earthquake Iran
© Reuters
A woman reacts next to a dead body following the earthquake in Kermanshah, Iran
A 5.8-magnitude earthquake struck off the coast of Japan, hours after a devastating quake in Iran left 320 dead.

The tremor rumbled south-east of the city of Kamaish, on the country's Pacific coast, according to the US Geological Survey.

The quake happened six miles beneath the Earth's surface at around 10.24pm, with the epicentre recorded 180 miles off the coast of Japan, scientists have said.

It is unclear whether the quake has caused any impact on land.

It came just hours after the huge 7.3 magnitude earthquake near the Iran/Iraq border, with the death toll currently at 320 and almost 2,000 others reportedly injured. Iran quake of 7.3 magnitude kills more than 130

It was felt as far away as Turkey, Kuwait and the United Arab Emirates.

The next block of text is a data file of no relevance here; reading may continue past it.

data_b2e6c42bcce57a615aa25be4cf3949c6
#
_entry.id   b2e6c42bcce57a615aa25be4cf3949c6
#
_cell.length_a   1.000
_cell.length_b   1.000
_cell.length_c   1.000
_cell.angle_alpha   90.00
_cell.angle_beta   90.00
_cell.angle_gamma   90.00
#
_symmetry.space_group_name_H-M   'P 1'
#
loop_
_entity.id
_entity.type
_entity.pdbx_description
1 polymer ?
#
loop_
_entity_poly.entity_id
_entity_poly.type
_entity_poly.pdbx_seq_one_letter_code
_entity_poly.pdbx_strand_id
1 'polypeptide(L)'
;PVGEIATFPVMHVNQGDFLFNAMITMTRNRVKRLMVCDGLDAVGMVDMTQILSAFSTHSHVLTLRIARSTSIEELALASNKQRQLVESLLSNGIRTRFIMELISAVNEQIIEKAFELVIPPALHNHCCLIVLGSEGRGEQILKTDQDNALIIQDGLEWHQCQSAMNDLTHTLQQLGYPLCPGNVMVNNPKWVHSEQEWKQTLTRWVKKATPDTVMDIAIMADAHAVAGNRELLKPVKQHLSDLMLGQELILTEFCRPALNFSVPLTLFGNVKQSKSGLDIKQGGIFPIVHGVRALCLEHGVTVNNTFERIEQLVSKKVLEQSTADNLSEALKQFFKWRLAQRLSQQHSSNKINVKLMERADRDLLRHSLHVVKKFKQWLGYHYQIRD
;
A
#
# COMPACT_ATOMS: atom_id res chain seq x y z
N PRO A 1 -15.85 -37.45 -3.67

The worst of the damage appeared to be in Iran's western Kermanshah province, which sits in the Zagros Mountains that divide Iran and Iraq.

Residents in the rural area rely mainly on farming to make a living. Iranian social media and news agencies showed images and videos of people fleeing their homes into the night.

Some 50 aftershocks followed.

Magnitude 7 earthquakes on their own are capable of widespread, heavy damage.

Meanwhile Costa Rica was also rocked by a strong 6.5 magnitude quake which knocked out power lines and has threatened a risk of rockslide. People were said to have been seen rushing outside in panic overnight as items were knocked from shelves in the disturbance.

According to the country's Public Safety Ministry, there were so far reports of two serious injuries as a result of the earthquake there.

New Zealand - where earthquakes along the Indo-australian and Pacific tectonic plates occur regularly - was also hit by a quake over the weekend.

It shook the country just hours before it is due to mark the year anniversary of a devastating 7.8 tremor that struck the seaside town of Kaikoura. The 4.8 magnitute earthquake hit in Wellington on Sunday morning, with more than 11,000 people reporting they had felt it.

Many described it as an unfortunate reminder of the Kaikoura disaster.